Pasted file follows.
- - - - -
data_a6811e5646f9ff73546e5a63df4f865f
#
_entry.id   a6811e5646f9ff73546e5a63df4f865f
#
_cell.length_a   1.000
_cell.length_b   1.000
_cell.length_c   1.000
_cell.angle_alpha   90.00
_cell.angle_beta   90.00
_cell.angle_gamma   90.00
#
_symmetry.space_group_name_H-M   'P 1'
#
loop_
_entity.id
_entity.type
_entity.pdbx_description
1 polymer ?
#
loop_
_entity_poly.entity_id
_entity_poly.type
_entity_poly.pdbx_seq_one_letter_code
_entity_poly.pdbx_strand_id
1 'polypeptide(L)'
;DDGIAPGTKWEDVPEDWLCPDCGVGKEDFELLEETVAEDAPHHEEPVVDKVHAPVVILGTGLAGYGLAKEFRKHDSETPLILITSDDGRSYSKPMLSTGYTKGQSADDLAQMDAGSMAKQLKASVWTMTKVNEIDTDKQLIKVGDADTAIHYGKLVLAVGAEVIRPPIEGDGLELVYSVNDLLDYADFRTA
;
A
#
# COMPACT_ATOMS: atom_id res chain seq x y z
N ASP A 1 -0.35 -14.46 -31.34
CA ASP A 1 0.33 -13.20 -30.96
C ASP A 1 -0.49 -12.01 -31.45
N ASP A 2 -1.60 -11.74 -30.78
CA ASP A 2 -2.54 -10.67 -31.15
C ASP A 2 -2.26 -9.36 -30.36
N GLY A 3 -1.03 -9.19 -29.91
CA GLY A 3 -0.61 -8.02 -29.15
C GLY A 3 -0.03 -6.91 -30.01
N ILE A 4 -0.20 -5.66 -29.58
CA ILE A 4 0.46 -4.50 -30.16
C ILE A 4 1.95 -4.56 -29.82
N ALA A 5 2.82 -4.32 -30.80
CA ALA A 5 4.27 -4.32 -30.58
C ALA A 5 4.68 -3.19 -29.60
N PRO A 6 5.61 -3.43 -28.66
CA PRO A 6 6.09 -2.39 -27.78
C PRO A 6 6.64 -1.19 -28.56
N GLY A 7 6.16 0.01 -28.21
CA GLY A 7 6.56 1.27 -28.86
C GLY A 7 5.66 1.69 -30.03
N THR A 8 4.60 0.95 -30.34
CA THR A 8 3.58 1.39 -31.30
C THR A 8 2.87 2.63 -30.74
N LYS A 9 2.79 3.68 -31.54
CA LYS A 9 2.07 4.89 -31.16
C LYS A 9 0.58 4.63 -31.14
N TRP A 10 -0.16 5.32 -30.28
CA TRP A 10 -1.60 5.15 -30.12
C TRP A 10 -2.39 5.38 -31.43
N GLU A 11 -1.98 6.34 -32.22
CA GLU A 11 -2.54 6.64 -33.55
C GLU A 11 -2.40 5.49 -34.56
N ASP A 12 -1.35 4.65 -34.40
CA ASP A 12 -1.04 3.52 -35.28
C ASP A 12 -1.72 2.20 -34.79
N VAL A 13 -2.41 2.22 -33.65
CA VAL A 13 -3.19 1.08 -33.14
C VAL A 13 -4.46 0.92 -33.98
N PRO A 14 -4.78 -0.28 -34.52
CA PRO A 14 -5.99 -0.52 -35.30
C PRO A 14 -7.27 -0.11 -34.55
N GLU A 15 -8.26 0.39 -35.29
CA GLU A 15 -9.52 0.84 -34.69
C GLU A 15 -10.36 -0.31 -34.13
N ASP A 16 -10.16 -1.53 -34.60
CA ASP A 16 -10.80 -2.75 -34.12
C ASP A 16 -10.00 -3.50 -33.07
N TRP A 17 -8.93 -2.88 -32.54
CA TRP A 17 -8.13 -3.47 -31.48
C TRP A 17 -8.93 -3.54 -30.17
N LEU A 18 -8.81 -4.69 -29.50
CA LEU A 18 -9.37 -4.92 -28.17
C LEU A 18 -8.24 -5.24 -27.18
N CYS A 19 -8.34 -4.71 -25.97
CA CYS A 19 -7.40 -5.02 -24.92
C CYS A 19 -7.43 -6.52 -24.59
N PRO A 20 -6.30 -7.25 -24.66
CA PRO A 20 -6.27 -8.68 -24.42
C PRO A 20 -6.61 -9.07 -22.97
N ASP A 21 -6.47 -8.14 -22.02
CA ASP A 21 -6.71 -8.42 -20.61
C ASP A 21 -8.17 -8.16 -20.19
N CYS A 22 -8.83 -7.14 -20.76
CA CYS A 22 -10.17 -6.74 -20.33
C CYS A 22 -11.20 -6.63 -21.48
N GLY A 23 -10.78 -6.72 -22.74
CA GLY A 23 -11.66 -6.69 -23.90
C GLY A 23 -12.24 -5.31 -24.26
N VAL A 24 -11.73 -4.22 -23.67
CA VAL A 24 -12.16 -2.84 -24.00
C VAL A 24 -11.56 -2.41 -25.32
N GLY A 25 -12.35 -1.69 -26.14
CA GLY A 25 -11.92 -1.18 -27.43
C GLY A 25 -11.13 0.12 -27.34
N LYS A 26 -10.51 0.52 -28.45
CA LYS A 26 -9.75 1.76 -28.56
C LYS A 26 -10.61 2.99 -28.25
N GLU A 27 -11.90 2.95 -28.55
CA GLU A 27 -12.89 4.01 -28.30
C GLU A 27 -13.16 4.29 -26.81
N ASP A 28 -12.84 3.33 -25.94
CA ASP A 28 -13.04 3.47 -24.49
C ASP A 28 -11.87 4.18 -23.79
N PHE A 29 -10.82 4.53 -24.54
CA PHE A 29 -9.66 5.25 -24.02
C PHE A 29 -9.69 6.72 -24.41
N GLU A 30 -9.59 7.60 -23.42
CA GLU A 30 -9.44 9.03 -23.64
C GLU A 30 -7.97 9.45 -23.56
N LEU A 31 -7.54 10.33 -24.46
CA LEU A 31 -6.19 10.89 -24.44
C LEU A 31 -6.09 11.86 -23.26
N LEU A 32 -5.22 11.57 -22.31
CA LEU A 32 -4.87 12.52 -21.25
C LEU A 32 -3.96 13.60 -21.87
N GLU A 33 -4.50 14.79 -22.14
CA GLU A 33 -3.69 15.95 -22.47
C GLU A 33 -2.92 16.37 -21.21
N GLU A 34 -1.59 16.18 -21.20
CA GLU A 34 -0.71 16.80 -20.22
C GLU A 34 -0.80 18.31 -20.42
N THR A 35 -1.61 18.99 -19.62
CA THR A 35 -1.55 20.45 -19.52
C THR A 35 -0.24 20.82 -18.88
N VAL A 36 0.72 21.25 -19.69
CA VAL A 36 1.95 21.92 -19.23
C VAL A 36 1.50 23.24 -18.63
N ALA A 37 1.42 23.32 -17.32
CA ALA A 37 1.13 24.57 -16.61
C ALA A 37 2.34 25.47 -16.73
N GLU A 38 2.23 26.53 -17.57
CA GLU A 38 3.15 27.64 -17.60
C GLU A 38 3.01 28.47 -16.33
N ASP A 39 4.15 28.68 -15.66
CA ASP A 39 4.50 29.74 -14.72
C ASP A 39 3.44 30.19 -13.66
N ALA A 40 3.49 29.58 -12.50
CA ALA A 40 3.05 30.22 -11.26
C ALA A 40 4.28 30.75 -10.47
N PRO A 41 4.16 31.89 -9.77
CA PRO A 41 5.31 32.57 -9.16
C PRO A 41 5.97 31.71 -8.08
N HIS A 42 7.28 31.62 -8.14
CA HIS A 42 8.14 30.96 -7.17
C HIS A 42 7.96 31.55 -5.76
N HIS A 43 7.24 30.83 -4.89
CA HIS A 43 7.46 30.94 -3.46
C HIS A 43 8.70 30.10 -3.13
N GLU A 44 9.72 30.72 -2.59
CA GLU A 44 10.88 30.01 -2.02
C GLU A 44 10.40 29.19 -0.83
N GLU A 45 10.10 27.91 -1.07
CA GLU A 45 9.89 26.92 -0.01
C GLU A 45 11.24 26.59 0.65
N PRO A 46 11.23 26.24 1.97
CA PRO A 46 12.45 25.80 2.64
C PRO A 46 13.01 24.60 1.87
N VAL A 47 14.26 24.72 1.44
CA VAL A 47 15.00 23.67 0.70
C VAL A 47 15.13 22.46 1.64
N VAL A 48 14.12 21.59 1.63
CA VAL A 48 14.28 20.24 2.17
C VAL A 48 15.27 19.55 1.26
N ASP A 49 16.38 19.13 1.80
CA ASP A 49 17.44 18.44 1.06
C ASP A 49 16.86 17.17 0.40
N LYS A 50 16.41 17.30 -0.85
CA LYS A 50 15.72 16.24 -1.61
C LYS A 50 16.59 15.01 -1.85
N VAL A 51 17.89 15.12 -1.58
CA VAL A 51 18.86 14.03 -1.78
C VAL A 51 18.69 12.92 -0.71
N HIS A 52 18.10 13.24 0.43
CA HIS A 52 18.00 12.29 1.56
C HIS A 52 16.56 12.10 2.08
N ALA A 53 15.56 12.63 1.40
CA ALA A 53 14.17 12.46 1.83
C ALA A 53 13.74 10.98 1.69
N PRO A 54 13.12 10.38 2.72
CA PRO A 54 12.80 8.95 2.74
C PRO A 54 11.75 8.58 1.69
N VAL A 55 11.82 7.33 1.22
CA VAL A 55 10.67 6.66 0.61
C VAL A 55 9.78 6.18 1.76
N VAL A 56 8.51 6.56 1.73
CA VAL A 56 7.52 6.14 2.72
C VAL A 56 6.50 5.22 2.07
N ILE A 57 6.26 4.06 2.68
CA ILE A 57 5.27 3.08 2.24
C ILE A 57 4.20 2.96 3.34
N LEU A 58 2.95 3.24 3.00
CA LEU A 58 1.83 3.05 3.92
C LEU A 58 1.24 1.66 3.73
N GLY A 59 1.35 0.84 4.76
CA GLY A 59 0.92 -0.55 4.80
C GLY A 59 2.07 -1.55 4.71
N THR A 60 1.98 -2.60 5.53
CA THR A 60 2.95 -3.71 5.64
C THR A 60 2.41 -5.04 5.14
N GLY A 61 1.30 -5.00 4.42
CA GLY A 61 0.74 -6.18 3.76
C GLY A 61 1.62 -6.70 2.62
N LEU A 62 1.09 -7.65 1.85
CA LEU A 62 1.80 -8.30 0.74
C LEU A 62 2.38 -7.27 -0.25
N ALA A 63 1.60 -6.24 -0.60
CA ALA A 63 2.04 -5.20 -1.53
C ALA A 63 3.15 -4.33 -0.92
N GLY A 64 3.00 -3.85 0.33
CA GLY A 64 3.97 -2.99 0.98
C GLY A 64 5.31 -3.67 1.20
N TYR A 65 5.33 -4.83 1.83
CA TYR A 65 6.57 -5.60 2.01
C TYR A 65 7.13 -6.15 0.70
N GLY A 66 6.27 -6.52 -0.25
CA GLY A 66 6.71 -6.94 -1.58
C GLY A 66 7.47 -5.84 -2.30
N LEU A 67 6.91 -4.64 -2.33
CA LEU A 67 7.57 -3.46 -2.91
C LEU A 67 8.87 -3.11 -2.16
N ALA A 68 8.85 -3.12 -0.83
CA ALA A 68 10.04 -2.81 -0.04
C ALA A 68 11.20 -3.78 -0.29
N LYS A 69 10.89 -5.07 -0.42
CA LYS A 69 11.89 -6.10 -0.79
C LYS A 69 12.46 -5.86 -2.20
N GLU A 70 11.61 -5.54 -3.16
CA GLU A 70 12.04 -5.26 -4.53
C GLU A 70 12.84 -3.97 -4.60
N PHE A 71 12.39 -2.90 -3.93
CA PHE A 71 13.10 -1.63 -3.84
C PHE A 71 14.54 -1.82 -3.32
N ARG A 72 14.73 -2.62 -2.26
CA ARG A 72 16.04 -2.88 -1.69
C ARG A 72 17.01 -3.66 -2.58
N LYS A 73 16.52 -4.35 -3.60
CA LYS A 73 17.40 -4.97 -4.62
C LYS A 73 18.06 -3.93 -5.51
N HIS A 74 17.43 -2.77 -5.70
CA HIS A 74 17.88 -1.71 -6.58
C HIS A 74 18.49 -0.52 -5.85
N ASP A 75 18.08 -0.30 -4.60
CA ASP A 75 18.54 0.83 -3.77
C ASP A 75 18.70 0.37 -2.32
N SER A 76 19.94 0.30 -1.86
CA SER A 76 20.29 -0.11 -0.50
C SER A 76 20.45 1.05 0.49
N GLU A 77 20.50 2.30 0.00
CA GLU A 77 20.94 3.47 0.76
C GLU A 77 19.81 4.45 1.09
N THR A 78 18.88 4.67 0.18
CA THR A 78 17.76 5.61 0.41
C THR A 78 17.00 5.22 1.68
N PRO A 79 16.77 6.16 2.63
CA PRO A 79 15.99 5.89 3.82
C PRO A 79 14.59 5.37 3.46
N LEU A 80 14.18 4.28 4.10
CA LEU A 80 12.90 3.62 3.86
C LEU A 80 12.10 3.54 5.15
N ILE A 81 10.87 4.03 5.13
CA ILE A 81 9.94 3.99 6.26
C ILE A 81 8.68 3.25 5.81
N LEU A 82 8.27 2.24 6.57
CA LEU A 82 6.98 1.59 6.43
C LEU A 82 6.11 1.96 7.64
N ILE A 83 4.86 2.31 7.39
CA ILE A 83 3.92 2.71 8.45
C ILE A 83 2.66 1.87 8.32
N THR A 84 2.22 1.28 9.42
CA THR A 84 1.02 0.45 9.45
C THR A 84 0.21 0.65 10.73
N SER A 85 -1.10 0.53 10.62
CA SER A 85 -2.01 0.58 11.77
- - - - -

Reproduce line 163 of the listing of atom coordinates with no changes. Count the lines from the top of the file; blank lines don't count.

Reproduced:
N GLU A 45 10.10 27.91 -1.07